How Seniors Combat Social Isolation and Loneliness
A recent survey from the AARP Foundation has found that nearly one-third of adults 45 years old and older feel lonely - and that number is on the rise. Learn more about the survey and the impact of social isolation on physical and financial health.
Updated on Sep 10 2019
At first glance, it may seem like technology and social media are connecting people more than ever. And while those platforms may help in some ways, a recent survey from the AARP Foundation has found that nearly one-third of adults 45 years old and older feel lonely - and that number is on the rise. Learn more about the survey and the impact of social isolation on physical and financial health.
Medical and Financial Consequences of Social Isolation
A national survey of 3,020 midlives and older adults revealed that nearly one in three U.S. adults ages 45 and older are lonely, and experts believe that number will grow as the senior population grows. The population of lonely people over age 45 has grown by 5 million, from 42.6 million to 47.8 million, in the past eight years.
The top predictors of loneliness as revealed in the study were size and diversity of social networks, and being physically isolated. Other predictors included age, depression, anxiety, overall health, and urbanicity. Low-income individuals, unpaid caregivers, and those who identify as LBGTQ were at an increased risk for chronic loneliness. The gap in loneliness was 13 points higher for individuals earning less than $40,000 per year when compared to those earning more than $40,000 per year. Half of the respondents with income less than $25,000 reported being lonely - a telling number considering 10 million people over the age of 50 live in poverty in America.
Loneliness and isolation can derail financial plans and retirement planning as it can lead to increased healthcare costs. More than just feelings of sadness, social isolation and loneliness can have profound effects on physical and financial health. In fact, the health risks of prolonged isolation are equivalent to smoking 15 cigarettes a day. Additionally Medicare spends an estimated $6.7 billion in additional spending annually on socially isolated older adults.
Social Media Use and Social Isolation
In the social media age, it may be surprising that so many older adults are experiencing feelings of loneliness and isolation. Social media use among seniors has more than tripled in the past decade and 42 percent of older adults use social media.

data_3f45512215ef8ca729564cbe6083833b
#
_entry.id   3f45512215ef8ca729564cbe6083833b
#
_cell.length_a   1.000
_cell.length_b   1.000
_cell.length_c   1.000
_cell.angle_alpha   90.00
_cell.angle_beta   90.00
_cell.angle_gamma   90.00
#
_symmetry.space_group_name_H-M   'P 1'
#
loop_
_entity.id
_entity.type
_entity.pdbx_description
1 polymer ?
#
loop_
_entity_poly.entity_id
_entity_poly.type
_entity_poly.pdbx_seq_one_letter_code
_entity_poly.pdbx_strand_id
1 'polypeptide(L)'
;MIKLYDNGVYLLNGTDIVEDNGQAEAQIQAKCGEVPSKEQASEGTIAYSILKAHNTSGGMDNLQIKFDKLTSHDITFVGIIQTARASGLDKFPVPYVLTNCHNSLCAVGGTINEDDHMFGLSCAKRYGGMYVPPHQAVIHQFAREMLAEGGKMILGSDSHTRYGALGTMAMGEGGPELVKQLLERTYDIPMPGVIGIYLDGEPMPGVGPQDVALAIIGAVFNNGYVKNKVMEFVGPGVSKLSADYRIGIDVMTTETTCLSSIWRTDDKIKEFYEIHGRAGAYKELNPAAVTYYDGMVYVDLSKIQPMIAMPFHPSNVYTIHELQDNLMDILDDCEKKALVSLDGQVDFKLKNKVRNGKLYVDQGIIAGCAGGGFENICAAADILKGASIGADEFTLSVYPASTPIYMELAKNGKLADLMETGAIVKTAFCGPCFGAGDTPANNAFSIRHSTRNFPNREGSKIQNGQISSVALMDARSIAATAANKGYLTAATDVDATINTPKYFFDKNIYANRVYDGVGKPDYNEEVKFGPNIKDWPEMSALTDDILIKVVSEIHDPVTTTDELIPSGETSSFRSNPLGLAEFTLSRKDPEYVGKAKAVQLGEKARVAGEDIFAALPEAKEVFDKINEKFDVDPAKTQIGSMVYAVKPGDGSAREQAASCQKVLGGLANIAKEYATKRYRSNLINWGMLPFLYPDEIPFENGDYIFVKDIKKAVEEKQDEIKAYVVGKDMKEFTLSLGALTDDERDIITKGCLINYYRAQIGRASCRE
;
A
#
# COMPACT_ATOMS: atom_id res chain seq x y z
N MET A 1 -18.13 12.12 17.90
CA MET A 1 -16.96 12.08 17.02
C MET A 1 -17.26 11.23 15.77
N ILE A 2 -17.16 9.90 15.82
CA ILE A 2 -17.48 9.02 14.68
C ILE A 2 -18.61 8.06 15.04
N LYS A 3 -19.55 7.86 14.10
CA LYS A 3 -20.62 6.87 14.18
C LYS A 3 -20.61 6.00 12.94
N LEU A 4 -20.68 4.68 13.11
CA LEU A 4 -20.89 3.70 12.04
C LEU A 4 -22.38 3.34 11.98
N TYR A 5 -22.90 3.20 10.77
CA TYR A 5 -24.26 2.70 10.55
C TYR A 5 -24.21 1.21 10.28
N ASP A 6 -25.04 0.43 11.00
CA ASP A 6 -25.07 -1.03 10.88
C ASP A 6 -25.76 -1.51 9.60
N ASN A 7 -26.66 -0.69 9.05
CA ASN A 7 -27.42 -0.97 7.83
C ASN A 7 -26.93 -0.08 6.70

However, studies reveal that the more social media people use, the more lonely they feel. Technology tends to amplify attitudes that occur before technology use, not mitigate those feelings. The survey also revealed that chronically lonely adults turned to isolated activities to deal with their loneliness like watching television or surfing the internet. Seniors who did not experience chronic loneliness were more likely to call a friend or talk with family when feeling lonely. These effective strategies can help older adults feel more connected to their community, avoid social isolation, and even improve physical (and financial) health:
- Join a book club
- Join a community garden
- Adopt a pet
- Exercise daily
- Find a penpal
- Join a local health and fitness center
If you are concerned that a loved one’s social isolation may be a sign of a deeper depression or mental illness, contact a medical provider immediately.
Get Expert Financial Health
Feelings of isolation and loneliness can have a profound effect on financial health. Causing mental and physical health issues that can derail retirement savings, it is important to take a comprehensive and holistic approach to health. Contact a financial advisor today to help you understand how daily lifestyle choices are impacting your financial future.
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